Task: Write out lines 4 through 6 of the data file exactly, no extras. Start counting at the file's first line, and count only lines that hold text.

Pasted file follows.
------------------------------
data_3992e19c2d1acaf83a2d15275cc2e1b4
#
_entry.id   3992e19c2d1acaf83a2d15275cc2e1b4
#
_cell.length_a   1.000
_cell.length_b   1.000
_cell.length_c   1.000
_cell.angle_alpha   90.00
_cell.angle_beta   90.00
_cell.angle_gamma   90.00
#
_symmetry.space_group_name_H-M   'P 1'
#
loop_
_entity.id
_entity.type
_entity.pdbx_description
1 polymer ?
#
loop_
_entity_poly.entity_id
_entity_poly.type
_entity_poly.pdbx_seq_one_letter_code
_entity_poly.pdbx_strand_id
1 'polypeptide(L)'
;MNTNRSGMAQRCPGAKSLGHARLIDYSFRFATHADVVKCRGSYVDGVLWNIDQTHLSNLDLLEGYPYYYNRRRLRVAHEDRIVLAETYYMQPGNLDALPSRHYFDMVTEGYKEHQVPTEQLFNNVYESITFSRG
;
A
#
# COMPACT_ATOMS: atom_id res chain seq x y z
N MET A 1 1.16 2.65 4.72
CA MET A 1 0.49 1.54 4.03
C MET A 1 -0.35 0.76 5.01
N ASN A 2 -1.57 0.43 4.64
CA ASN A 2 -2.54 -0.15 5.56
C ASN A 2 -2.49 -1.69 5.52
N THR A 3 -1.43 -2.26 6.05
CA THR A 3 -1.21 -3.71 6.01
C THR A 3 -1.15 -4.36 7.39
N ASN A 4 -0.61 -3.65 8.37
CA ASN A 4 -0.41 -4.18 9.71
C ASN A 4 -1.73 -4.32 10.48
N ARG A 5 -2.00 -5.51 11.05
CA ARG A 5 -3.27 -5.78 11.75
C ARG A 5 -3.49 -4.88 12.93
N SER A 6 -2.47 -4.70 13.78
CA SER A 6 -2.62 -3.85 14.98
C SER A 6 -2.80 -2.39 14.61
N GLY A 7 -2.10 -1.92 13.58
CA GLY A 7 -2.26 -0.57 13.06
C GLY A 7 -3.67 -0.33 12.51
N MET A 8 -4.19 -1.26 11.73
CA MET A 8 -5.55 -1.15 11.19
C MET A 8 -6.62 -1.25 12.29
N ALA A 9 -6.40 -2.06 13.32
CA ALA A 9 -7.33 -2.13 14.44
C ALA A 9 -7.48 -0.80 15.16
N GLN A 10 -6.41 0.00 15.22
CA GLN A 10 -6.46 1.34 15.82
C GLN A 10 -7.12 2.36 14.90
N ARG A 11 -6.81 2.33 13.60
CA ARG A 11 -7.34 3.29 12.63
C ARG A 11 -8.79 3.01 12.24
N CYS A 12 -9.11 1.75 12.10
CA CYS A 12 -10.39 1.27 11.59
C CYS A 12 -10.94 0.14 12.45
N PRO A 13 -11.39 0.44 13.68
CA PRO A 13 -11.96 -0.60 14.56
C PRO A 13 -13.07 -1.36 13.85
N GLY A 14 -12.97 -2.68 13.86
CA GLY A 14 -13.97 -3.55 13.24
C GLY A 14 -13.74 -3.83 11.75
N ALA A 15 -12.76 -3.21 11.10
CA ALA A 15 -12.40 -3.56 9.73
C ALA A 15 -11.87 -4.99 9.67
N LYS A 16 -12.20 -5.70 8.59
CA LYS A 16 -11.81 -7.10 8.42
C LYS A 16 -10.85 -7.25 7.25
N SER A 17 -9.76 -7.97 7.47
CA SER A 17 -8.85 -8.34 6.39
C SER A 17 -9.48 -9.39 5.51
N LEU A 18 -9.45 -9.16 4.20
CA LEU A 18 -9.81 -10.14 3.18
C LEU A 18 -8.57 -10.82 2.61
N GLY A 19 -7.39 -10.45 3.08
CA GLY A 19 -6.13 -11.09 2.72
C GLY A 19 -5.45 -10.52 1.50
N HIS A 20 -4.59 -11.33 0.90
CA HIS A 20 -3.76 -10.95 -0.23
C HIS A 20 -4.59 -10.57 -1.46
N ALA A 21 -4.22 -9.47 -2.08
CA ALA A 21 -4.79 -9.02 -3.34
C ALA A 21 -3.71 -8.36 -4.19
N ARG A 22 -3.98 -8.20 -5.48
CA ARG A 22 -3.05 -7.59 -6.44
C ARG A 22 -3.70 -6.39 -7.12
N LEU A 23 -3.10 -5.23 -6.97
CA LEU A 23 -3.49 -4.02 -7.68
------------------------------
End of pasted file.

#
_cell.length_a   1.000
_cell.length_b   1.000